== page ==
Monday, September 26, 2005

The listings missing from your TV Guide

And now, this useful new rule of thumb: At ten p.m., when you’ve retrieved a root beer float popsicle from the freezer, popped a movie in the VCR, and gotten the laptop fired up, your 15-month old – who had been sleeping soundly since she went to bed – will wake up and require you to sing Sandra Boynton’s “Snuggle Puppy”. (Interestingly, this was a tactic that was considered and discarded by FEMA in response to Hurricane Rita.)

And a corollary to that rule of thumb: When this situation happens, don't forget to put that root beer float popsicle back in the freezer.

I have the VCR going - the classic 1998 indie film “Chillicothe”, because you were wondering -- in part because the new TV season had little to offer on a Sunday evening. Actually, the one new series I caught last week (“My Name Is Earl”, as you’ll no doubt recall from a previous posting) was the first real-live new series I’ve caught in a couple of years.

It was a fine half-hour of television, but otherwise, the network TV landscape is postively Saskatchewan-like – flat and lacking in landmarks that make you want to return.

Especially upsetting was the news that the sitcom about a hapless terrorist cell trying to adjust to life in America never made it out of development. But there are several other globular clusters that will be missing again this season from the television universe, and whose absence should be noted:

I especially miss television stations that go off the air late at night. I mean, writing as an insomniac, it’s generally a good thing that there’s TV to be seen at three in the morning – it’s better than watching the helicopters go by on the way to the hospital, and it’s often fun to try to discern the hidden meanings in “Hawaii Five-O” reruns, or at least try to catch the episode where Jack Lord’s hair moves slightly.

But being able to watch Five-O, or QVC, or 1966 boxing matches on ESPN “Classic” at 3:45 a.m. lacks the sense of accomplishment earned by staying up late enough to watch a grainy film rendition of the Star-Spangled Banner, followed by an reading of John Gillespie Magee's aviation poem, “High Flight” accompanied by the 1970s-version of new age music. (Just why someone decided that particular poem was an appropriate note to end a broadcast day is still a mystery.) Even more remarkable was being up late enough to watch the station sign on the air.

With the advent of six broadcast networks and hundreds of cable channels, the other big void in the television universe is the phenomenon of truly independent TV stations. It’s what brought the Twin Cities Mystery Science Theater 3000” before it made it to Comedy Central, and its what inflicted “Captain 20” on the Washington, DC area and “Captain Chesapeake” on the Baltimore area. Both characters provided vital continuity between kids features on weekday afternoons. Captain 20 also produced a vital PSA urging children nto to attempt the supernatural feats performed in the cartoons they had just witnessed. And either character, I’m sure, would help me find the hidden meanings in those “Hawaii Five-O” reruns.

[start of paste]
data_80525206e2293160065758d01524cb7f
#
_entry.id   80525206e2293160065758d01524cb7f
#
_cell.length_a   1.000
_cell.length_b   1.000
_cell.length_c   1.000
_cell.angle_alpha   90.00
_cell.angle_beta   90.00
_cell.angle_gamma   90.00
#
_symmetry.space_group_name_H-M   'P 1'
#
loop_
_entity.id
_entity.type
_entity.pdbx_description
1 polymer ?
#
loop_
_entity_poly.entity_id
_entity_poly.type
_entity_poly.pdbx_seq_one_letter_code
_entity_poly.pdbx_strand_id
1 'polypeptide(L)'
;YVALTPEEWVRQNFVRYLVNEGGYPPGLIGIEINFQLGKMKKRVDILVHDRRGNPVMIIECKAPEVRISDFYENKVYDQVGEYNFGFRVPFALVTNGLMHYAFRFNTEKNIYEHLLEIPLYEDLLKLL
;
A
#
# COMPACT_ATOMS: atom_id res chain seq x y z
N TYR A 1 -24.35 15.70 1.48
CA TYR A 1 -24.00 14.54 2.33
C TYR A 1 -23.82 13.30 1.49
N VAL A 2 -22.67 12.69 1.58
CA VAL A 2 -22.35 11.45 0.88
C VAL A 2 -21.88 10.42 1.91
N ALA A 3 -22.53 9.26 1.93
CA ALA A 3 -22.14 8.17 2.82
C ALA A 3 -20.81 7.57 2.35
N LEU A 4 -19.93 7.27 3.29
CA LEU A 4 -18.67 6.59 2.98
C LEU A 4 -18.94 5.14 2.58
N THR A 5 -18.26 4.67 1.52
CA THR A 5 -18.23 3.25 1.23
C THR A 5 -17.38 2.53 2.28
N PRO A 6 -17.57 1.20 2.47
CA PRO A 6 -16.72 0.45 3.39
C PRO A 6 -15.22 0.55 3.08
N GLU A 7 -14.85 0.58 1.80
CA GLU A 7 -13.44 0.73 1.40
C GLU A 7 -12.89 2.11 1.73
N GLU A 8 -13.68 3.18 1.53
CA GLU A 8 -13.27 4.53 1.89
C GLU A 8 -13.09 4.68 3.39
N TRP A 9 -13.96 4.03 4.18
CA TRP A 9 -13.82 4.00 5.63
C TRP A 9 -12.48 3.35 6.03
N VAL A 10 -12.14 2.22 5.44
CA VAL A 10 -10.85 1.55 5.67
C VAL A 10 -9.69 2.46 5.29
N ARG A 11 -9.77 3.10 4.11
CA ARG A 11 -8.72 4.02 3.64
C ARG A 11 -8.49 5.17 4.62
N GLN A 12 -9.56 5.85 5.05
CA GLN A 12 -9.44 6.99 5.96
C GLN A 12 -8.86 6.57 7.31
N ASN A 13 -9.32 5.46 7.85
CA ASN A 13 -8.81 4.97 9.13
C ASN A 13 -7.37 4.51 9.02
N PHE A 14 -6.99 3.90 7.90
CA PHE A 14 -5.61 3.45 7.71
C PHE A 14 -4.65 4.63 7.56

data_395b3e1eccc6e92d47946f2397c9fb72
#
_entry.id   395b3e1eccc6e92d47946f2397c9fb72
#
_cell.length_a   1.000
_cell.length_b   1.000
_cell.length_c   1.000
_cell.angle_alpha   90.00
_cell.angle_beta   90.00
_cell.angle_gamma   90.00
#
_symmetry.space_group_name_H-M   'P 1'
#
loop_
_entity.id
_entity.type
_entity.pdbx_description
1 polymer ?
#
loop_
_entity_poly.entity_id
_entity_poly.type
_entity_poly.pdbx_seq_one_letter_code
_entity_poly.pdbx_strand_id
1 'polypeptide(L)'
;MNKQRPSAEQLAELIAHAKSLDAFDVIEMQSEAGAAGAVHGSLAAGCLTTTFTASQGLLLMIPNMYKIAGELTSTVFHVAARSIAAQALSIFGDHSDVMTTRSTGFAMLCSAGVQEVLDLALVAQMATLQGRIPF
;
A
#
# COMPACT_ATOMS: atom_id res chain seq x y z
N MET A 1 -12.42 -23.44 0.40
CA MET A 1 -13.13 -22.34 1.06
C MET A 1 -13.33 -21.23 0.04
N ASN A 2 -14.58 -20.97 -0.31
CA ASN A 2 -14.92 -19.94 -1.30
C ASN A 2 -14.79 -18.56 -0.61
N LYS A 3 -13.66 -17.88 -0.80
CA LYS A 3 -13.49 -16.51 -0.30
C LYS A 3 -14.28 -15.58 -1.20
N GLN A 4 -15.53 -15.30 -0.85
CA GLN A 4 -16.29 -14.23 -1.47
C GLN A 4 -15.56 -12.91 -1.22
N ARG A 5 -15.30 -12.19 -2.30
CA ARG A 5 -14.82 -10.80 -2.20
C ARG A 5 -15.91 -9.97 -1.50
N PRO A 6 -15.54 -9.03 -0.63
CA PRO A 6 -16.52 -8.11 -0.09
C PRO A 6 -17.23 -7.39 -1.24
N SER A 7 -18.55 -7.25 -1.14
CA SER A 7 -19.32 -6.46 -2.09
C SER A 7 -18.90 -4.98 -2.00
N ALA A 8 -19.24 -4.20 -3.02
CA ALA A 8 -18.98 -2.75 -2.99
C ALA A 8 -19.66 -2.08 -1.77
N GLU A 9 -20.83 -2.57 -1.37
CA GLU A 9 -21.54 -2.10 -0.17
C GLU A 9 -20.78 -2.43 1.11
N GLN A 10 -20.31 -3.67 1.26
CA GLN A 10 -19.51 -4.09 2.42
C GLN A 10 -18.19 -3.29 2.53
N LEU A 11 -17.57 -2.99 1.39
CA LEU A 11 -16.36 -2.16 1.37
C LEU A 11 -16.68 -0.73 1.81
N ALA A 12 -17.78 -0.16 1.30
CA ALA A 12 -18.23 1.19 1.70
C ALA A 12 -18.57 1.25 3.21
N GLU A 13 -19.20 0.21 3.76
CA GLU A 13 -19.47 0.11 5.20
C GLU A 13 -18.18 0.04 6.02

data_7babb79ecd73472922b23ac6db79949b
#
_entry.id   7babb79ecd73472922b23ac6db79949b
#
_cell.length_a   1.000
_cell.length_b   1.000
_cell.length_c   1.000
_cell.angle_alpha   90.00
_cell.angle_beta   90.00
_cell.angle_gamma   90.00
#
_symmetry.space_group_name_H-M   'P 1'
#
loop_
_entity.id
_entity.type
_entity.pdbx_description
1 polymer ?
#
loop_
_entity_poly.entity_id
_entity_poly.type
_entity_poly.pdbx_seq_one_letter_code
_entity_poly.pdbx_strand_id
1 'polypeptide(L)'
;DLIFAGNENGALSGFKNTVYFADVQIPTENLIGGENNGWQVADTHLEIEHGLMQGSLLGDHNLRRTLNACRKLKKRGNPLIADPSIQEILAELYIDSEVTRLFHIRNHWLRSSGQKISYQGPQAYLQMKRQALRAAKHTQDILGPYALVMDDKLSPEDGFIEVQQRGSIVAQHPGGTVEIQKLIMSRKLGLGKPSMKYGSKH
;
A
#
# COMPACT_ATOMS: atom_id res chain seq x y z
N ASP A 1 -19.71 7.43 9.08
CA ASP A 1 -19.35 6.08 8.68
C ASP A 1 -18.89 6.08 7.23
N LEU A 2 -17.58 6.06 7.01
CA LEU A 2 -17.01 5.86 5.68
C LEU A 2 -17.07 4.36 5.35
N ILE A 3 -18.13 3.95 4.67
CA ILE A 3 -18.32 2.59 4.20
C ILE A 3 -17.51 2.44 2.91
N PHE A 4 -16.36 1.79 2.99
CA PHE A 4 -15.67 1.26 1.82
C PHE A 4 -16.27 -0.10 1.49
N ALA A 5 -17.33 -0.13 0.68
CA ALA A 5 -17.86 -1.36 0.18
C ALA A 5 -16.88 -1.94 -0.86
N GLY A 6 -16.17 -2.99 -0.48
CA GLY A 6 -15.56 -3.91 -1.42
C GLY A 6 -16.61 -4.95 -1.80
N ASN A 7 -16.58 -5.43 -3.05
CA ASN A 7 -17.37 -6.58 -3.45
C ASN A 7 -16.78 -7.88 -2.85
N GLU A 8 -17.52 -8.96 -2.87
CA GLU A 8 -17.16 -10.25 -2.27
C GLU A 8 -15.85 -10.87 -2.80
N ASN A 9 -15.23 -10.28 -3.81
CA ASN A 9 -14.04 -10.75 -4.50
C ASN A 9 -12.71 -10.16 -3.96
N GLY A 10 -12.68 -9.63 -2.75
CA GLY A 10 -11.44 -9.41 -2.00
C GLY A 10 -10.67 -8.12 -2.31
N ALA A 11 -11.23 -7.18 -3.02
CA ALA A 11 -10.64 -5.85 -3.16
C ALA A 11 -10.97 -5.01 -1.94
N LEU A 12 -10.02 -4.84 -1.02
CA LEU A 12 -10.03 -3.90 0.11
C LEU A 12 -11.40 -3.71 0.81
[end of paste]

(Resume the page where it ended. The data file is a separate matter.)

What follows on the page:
On a related note, professional hockey has returned, but no doubt without “Peter Puck”, the animated character that explained the “icing” rule in between periods on Washington Capitals telecasts in the 1980s. A cartoom character that is routinely slapped by a large wooden stick is something that’s sorely lacking on the Phoenix Coyotes broadcasts I now get to watch.

And though the high production values in TV commercials and on television retailers like QVC make them eminently watchable, none of them accomplish the same train wreck-style ‘you-can’t-help-but-watch-it’ weirdness of Carvel ice cream commercials, or the long-departed “Television Auction”, which predated QVC and the Home Shopping Network, and which featured one slime-coated guy describing the items up for sale, and his sidekick (“Wayne”, I believe it was) twirling next to him and showing off the merchandise.

So there will be some blanks on my own personal TV listings. But my movie has ended. And the TV Guide channel tells me I currently have a choice between “Killer Ants”, “Killer Jellyfish”, and “Born With Two Heads”. So things are looking up.


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